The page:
Arts supporters in the business world were recognized Tuesday for their contribution to the city's creative life at the sixth annual 2013 Business and Arts Awards Luncheon.

The event honored The Ivywild School and The Mining Exchange - a Wyndham Grand Hotel in the categories of creative workplace and philanthropy, respectively. Ron Brasch and Una Ng-Brasch received an award as business leaders in the arts.

The awards are sponsored by COPPeR, the Cultural Office of the Pikes Peak Region, and the Colorado Springs Regional Business Alliance.

"The arts are a priority in all we do," said Amanda Bristol, a co-founder of Ivywild. "They bring a richness and bring out the best in people. You work better in a vibrant atmosphere where you're not just staring at four blank walls. You need to be filled up."

The four-star, downtown Wyndham was praised for its reputation for excellent service and support of the arts, with works by local artists hanging inside the hotel and its involvement with the Colorado Springs Conservatory, Fine Arts Center and the Colorado Springs Philharmonic.

Brasch is a merger-and-acquisitions specialist, and also an artist: He's a storyteller and a poet, and has performed in The Story Project at the Smokebrush Foundation and participated in the Pikes Peak Library District poet laureate program. Ng-Brasch works in the education department at Colorado College. Both have served on various local arts organization boards.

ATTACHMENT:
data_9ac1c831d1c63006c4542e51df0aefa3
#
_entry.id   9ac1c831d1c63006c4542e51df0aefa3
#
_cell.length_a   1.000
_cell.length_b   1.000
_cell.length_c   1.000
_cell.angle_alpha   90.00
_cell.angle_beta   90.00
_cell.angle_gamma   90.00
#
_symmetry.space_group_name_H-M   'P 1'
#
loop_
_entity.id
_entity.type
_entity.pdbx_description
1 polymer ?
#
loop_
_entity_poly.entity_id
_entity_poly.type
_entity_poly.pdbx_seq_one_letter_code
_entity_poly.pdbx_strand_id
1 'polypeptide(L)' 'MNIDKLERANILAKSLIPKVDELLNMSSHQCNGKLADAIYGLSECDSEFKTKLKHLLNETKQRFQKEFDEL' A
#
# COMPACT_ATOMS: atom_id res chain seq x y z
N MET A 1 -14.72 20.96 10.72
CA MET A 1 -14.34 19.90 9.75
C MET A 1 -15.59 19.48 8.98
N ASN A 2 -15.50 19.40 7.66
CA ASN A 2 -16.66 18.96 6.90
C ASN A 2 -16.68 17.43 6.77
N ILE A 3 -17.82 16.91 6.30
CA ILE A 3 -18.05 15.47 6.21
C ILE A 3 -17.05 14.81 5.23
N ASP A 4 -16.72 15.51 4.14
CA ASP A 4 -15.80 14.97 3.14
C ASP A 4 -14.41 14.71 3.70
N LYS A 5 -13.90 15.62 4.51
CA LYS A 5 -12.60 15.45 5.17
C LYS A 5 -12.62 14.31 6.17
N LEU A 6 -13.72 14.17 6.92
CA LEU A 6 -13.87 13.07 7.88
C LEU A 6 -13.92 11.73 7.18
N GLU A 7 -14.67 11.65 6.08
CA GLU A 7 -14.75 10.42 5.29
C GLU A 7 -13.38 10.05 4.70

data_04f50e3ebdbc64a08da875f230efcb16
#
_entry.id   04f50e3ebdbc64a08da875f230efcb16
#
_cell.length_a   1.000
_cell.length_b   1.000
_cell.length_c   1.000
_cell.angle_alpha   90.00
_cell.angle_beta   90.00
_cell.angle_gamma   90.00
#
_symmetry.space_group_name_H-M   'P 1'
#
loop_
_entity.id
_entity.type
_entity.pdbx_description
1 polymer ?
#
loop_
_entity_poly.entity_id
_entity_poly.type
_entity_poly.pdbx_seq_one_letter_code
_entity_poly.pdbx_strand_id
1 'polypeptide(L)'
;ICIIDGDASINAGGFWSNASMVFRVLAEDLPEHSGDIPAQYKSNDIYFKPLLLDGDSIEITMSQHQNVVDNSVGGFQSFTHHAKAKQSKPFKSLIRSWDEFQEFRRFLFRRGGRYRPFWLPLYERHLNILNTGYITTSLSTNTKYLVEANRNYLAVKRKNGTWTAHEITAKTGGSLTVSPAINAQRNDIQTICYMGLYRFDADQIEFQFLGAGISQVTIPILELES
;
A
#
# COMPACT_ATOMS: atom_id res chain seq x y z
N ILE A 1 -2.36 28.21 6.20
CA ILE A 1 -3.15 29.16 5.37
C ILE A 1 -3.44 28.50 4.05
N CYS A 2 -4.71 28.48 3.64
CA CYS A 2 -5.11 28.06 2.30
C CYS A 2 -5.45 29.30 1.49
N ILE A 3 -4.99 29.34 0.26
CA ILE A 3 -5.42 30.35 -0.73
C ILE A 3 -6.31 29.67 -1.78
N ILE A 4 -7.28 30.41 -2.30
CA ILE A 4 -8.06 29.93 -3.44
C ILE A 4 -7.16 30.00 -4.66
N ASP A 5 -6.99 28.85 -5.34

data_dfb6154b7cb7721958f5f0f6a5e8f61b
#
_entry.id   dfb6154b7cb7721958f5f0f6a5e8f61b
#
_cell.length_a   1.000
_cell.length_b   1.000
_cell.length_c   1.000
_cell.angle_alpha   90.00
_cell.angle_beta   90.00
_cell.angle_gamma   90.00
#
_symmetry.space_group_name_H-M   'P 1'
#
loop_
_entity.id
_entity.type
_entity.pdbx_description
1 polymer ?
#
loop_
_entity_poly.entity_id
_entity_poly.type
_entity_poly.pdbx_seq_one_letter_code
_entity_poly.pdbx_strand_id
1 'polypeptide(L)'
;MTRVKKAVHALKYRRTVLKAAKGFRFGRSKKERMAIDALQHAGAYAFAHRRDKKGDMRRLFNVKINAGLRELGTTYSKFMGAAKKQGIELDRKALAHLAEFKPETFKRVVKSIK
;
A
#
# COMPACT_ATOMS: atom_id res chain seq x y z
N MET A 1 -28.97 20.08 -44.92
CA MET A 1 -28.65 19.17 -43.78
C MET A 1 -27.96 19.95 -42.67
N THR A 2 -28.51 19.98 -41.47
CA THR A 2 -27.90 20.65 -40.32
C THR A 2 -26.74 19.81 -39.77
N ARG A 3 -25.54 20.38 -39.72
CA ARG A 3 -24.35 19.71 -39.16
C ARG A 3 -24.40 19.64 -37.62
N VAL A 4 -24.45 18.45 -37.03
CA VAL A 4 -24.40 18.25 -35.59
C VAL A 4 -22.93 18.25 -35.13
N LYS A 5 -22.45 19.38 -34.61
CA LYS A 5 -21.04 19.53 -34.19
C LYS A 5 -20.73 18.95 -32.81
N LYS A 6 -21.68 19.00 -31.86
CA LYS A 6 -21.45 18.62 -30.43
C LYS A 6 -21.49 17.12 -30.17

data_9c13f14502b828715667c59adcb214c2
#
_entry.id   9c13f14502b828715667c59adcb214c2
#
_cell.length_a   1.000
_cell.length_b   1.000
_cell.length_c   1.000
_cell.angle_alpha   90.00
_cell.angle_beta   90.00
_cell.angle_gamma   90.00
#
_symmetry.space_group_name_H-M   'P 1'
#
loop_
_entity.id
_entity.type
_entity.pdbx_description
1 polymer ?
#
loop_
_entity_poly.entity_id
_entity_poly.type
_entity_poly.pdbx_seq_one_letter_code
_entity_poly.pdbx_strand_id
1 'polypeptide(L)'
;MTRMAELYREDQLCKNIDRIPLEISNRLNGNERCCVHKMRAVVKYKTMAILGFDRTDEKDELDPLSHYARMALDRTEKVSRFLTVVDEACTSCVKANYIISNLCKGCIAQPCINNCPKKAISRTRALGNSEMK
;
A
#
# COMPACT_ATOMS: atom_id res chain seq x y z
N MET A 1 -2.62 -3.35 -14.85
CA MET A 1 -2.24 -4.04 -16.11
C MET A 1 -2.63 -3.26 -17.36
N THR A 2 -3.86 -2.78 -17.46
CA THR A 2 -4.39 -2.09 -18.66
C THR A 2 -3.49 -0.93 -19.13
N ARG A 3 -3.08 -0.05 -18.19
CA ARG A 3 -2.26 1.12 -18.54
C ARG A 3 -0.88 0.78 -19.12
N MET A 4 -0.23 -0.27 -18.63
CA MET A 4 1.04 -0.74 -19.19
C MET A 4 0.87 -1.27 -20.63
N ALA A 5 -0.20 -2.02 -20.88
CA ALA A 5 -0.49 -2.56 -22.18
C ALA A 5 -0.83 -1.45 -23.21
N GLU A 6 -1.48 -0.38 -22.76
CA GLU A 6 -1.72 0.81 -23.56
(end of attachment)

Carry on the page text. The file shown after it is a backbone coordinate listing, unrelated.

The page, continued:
"Working with the arts organizations really isn't work," Brasch said. "This has been the most fun that we've had. We don't do these things for recognition. It's been great fun and nice to see our colleagues here cheer us."

Folks from the city's arts organizations and businesses watched performances on four stages by the Colorado Springs Chorale, Pikes Peak Philharmonic, Thin Air Theatre Company, bluegrass band Grass It Up and others.

"It's really where the rubber meets the road when it comes to getting your art out there," said David Jeffrey, member of Grass It Up. "We've got a lot of great artists in the world, but if you don't learn to join the two together, you have a hard time being sucessful with your art. It's as important as being a good artist, and in a lot of cases, it's more important to be a good business person than it is to be the best artist in the world. If you don't know how to get your voice or your art to the marketplace, you're selling yourself short."

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Contact Jennifer Mulson at 636-0270.

A&E and features reporter

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